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« The Economics of Pirates Part II: Pirational Choice | Main | 2007 History of Economics Society Meetings »

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The secularisation thesis probably failed because the various secular, scientific and rationalistic alternatives to religous belief (Marxism, scientism etc) are themselves based on "true belief" premises and so they do not challenge the framework that sustains the traditional religions. This is a rather large topic to pursue in a small comment but Bill Bartley's work on "justificationism" maybe helpful.

http://www.the-rathouse.com/writingsonbartley.html

Bartley showed that we tend to be hostages to a dogmatic framework of thought in which knowledge and rationality depend on 'true belief.' This is essentially a religious framework but it tends to persist even when people turn away from conscious adherence to religious beliefs. The true belief framework, not surprisingly, generates true believers who do not accept the challenge of creative self-criticism that is required to eliminate error and generate fresh problems and insights.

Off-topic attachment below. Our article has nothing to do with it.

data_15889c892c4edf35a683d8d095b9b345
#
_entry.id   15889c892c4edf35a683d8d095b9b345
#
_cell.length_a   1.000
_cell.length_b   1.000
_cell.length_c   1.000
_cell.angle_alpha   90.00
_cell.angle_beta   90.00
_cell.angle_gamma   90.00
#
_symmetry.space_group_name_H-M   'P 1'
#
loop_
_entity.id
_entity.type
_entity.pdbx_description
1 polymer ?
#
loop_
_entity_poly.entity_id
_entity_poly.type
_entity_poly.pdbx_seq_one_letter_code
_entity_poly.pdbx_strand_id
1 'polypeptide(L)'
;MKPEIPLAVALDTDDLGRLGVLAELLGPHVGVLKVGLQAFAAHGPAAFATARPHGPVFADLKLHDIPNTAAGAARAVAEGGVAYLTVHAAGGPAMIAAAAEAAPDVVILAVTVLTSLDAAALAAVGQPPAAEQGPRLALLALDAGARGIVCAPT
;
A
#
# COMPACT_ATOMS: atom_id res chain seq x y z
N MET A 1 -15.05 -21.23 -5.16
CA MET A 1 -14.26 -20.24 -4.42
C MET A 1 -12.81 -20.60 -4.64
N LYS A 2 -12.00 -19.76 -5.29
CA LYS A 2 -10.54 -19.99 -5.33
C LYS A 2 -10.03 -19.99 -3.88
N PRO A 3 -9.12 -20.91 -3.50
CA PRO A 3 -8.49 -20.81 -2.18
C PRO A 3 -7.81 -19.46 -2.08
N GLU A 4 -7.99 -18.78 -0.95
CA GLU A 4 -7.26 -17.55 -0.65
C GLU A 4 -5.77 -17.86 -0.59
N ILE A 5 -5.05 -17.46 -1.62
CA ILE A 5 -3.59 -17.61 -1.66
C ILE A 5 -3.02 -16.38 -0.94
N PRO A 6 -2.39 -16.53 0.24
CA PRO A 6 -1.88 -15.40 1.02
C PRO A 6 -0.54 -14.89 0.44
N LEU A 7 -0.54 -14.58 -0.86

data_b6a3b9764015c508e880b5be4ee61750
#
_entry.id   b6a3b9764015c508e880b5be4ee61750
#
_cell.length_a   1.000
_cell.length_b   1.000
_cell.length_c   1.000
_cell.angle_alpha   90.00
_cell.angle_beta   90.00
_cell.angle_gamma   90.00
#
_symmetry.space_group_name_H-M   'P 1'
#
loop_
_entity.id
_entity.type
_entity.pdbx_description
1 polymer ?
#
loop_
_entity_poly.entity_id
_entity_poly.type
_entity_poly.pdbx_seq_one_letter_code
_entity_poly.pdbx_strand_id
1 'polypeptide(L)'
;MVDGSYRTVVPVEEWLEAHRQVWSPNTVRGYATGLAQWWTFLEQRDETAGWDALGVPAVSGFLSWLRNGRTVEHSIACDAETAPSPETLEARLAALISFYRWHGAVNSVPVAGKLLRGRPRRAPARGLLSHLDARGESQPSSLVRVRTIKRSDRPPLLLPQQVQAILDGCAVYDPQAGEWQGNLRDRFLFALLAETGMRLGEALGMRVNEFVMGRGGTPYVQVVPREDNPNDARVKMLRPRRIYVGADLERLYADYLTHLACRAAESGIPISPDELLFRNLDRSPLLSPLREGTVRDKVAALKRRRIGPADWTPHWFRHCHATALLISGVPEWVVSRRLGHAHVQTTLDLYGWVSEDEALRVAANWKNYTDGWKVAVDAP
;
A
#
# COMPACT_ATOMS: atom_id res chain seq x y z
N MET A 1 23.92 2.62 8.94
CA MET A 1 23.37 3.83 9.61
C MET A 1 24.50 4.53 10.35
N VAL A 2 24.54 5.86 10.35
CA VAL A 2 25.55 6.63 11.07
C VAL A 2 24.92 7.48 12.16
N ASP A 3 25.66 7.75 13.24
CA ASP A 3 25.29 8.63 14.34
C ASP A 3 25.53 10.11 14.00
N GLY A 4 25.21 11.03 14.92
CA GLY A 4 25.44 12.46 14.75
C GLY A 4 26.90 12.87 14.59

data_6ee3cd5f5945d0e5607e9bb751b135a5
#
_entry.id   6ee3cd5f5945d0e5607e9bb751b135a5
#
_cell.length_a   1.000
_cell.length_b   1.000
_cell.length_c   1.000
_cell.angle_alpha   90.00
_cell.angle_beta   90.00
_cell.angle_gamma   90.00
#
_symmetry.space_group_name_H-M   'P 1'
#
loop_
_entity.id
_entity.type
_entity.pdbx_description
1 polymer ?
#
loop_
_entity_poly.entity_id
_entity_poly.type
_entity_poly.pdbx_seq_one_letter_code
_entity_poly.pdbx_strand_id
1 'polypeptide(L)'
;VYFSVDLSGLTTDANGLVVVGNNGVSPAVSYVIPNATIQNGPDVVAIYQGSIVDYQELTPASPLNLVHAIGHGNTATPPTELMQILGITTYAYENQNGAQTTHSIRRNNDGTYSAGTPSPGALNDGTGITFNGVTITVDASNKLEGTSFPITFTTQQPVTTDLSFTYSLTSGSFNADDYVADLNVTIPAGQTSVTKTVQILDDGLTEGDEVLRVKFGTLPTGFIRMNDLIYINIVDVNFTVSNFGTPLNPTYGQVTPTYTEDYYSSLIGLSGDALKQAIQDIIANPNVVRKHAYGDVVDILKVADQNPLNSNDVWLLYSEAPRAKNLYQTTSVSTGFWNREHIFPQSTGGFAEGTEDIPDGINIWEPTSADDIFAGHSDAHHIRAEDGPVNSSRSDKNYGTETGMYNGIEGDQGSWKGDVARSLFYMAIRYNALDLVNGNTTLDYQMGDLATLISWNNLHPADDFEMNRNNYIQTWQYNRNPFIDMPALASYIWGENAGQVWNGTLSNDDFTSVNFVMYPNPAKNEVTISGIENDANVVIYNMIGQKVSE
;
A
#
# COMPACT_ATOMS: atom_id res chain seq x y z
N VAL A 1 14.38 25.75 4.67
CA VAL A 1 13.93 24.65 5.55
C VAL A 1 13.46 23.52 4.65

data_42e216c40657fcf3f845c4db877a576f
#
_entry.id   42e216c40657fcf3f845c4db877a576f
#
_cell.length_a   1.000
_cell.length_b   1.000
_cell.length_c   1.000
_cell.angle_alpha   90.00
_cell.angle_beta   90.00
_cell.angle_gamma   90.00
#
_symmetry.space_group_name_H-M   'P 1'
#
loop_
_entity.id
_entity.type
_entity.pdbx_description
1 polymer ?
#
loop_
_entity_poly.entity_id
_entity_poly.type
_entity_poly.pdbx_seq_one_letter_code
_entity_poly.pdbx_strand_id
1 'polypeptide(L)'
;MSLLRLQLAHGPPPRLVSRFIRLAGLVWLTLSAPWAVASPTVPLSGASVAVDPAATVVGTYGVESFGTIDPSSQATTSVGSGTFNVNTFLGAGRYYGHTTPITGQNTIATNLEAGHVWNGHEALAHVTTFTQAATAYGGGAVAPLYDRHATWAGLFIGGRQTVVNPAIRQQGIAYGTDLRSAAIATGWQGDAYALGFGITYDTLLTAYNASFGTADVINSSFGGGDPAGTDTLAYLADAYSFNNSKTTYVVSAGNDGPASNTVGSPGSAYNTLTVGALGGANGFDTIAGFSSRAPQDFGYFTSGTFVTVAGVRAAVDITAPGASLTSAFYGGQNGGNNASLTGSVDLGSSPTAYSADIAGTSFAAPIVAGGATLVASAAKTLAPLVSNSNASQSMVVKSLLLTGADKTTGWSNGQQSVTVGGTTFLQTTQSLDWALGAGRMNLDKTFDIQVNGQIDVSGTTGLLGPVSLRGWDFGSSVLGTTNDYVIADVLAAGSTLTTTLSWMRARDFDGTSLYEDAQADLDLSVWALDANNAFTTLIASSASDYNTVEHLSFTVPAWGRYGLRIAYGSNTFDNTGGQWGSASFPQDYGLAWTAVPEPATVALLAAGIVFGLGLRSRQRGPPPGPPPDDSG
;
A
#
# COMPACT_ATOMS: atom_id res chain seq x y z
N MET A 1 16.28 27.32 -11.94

Boettke, you gotta let us Northern folk know when you (or any other Austrians) are speaking in our neck of the woods. It's not often we get a good lecture and I would have loved to attend your seminar.

Are you speaking any where else in the Boston area this week?

I posted the article because I felt a good discussion about it was called for. As you will note at the intro, I cut out several paragraphs that I felt were over the top and not substantiated, and some images that were not originals and could not be sourced.

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